Do book awards really matter? Some swear by them while others shrug them off as unimportant. But the truth of the matter is:
1. Book awards attract attention. This is especially important for small presses and little-known authors. According to one site: ”Awards are just about the best publicity you can get ..” Of course, even accomplished authors are thrilled about the larger literary prizes.
2. Book awards generate sales. ”Sales” doesn’t always translate into large sales, but sales nonetheless, and a press is in business to generate sales or they don’t stay in business long, unless they can afford to function in hobby-mode year after year. And I don’t know of many that can.
3. Book awards give the author / publisher affirmation of a job well done. Maybe no one else cares, but at least the author and publisher are shouting at the news that comes in: ”Congratulations on winning the ABC book award in the XYZ genre.” Those emails or phone calls are invaluable.
“Only the test of time will judge whether or not the novels are truly enduring and achieve genuine popularity. Even then, you still can’t please all the people all the time.” Very true. Prize-winner or not, tastes differ and what makes me happy as a reader may not do the same for you.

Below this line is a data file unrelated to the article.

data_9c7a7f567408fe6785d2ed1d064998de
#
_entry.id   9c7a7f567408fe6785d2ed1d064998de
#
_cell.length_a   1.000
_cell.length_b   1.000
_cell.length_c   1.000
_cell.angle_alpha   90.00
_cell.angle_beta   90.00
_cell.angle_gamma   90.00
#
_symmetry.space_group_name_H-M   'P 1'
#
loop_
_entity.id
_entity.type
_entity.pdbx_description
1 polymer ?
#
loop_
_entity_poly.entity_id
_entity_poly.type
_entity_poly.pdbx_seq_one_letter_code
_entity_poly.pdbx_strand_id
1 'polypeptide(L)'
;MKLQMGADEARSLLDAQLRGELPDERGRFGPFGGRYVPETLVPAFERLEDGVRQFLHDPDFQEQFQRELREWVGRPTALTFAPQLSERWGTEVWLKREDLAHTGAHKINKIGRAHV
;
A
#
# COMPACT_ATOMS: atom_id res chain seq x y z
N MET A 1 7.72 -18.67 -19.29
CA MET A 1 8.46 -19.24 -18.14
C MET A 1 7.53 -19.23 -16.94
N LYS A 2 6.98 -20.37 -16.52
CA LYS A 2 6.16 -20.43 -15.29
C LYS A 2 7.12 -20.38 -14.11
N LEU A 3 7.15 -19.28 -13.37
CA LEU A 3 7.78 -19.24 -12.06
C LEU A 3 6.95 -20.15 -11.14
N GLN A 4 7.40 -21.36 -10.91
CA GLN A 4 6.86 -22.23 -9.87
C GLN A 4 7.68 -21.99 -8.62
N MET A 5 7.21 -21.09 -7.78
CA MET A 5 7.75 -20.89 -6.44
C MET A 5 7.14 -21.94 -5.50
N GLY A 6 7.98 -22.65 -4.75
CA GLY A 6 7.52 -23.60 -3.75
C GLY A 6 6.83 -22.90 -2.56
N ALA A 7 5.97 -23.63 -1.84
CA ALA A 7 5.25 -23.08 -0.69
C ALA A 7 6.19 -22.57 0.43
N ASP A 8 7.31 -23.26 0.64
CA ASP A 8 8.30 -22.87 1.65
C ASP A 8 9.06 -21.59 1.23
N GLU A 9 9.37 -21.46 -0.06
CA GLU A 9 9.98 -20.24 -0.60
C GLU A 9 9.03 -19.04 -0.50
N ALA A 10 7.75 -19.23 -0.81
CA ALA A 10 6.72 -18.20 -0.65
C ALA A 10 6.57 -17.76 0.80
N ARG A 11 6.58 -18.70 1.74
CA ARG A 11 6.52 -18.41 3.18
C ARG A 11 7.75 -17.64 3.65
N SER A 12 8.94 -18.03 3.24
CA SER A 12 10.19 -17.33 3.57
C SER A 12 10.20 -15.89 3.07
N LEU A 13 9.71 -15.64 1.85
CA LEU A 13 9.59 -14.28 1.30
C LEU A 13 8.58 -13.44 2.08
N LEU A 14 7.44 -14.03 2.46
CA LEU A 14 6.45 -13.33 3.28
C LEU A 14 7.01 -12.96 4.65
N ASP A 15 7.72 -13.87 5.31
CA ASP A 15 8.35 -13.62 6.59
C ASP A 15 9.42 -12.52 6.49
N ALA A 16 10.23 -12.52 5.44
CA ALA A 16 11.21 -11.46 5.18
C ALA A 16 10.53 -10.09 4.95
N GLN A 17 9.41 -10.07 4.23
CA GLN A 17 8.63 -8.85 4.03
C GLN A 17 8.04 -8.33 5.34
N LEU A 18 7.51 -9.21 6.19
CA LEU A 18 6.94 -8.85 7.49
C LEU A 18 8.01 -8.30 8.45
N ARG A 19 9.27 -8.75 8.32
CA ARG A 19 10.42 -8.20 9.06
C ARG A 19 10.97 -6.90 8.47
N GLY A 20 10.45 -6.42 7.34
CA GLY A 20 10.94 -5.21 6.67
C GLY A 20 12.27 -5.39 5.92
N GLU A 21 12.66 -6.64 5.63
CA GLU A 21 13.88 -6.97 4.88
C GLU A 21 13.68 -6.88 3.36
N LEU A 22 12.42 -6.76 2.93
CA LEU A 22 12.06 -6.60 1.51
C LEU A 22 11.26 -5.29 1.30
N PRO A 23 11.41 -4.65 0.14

Are book awards subjective? To some degree, yes, but if a contest is well-run and the judges are informed, I think we can be assured that the top contenders will rise to the surface.
And for the most prestigious awards, does it truly matter who wins, or does even making the list say something significant? Some decry the pretentiousness of awards, while many others celebrate the literary excellence pinpointed by the best book awards.
Of course, one has to ask if those who make the claim that books awards “don’t matter” are less indifferent than jealous, because human nature being what it is, well …
Very happy that Port Yonder Press is a multi-award winning small press; our goal is to pursue the highest ones we can rightfully claim.